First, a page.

Donald Trump's claim that the US subsidises the rest of the world to a massive extent by paying more into the international institutions that deliver peace and prosperity than others, should not go unchallenged.
Because arguably the US benefits more from a stable open global economy than other nations.
The point is that the dollar is the global currency in this interconnected world policed by the UN, the IMF, the World Bank and NATO, inter alia.
And this leading "reserve currency" status for the dollar allows America to borrow as much as it wants disproportionately cheaply from investors, central banks and businesses all over the world.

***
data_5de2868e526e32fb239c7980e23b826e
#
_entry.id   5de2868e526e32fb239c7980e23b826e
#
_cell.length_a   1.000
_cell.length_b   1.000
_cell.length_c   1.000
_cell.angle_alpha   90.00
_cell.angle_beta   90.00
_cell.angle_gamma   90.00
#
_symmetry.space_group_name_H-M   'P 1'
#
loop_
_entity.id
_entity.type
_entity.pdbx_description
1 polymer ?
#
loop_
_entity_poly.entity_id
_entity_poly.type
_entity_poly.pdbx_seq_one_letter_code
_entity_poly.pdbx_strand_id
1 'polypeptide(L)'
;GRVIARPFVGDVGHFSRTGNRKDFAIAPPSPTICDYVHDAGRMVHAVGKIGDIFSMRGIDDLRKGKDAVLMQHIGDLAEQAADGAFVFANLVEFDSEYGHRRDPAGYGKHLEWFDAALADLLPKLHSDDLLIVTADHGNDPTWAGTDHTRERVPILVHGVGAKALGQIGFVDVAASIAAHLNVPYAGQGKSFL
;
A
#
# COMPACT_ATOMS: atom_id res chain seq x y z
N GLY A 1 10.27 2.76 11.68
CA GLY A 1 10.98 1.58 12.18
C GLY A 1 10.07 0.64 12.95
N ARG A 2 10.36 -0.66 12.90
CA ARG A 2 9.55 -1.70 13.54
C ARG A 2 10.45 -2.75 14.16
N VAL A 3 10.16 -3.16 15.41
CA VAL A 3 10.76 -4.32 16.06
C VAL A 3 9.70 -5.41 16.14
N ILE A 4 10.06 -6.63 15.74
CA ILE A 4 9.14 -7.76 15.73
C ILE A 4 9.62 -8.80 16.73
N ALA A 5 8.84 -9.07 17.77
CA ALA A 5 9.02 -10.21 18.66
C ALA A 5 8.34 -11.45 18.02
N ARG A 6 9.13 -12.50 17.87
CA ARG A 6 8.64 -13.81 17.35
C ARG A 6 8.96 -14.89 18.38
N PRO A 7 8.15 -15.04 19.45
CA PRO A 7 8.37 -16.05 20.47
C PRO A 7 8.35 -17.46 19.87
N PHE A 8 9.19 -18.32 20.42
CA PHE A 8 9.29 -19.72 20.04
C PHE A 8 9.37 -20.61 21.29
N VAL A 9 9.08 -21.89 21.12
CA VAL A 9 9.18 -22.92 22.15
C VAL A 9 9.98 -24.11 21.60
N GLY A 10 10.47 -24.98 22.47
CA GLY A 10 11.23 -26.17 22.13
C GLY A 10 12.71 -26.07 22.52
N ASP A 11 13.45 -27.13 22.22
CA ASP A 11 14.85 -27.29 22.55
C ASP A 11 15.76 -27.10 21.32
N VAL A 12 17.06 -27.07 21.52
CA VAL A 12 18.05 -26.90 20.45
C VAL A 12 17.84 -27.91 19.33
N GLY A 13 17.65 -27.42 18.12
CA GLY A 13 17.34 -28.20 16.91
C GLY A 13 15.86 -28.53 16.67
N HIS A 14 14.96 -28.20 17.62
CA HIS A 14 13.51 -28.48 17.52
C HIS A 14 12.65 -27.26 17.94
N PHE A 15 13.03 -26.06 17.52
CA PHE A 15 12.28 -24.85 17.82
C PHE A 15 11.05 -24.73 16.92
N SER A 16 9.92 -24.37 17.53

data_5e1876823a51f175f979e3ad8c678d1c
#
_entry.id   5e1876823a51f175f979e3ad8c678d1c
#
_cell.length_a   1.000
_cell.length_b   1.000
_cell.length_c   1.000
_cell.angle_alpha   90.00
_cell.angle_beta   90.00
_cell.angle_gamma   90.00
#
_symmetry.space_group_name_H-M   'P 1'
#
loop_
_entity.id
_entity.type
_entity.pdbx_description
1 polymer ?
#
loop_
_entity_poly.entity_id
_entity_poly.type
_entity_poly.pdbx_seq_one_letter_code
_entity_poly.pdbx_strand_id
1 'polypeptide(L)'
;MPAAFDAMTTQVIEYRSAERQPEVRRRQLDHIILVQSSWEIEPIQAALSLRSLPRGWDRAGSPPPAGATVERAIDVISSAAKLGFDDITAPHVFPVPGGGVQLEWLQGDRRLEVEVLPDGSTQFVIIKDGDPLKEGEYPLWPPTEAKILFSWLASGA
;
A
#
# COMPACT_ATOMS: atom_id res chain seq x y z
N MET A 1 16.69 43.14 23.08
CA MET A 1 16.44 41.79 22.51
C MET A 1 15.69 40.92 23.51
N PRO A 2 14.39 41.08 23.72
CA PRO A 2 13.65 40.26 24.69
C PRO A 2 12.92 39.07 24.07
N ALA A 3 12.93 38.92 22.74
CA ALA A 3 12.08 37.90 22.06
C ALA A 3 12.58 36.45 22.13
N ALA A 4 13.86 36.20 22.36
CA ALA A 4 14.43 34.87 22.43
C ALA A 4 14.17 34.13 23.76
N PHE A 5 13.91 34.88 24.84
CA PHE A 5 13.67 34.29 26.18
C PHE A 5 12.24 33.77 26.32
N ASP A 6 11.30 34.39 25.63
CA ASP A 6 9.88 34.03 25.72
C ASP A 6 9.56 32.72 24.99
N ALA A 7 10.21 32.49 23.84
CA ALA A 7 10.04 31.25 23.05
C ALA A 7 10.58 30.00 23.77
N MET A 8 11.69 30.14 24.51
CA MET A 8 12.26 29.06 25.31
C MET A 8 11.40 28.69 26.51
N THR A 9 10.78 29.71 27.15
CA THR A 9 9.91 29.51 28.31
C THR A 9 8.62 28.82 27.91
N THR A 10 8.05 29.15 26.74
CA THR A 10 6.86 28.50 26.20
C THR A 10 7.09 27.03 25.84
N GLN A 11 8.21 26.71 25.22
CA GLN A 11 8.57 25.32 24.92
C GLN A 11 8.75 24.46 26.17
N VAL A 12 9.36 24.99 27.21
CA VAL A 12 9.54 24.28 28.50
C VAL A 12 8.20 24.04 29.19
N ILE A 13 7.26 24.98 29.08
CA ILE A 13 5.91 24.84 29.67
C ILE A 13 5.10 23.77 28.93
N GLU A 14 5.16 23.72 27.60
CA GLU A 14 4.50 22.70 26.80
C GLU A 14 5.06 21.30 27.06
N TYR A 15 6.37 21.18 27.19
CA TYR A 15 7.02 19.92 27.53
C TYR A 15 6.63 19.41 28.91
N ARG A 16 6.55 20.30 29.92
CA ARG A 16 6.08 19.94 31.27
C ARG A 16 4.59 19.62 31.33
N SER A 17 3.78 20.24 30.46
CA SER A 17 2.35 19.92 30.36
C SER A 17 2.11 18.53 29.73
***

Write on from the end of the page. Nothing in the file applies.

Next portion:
What's more the US president's ambitious plans to give America an infrastructural makeover - with a trillion dollars of new roads, bridges, railways and so on - will mean that his government will need to borrow more and more cheaply than most of his predecessors.
Arguably it is foreign lenders - like the People's Republic of China and Japan, which are the US government's largest creditors - which subsidise America's cherished way of life, and have done for decades.
So bashing up China and Japan, as Trump has been doing, is not without risks for him, and the rest of us.
And if Trump puts America first to the extent that countries in general pull up the drawbridges and limit the free flow of goods, services and capital, the world will be poorer - and Americans will be much much poorer.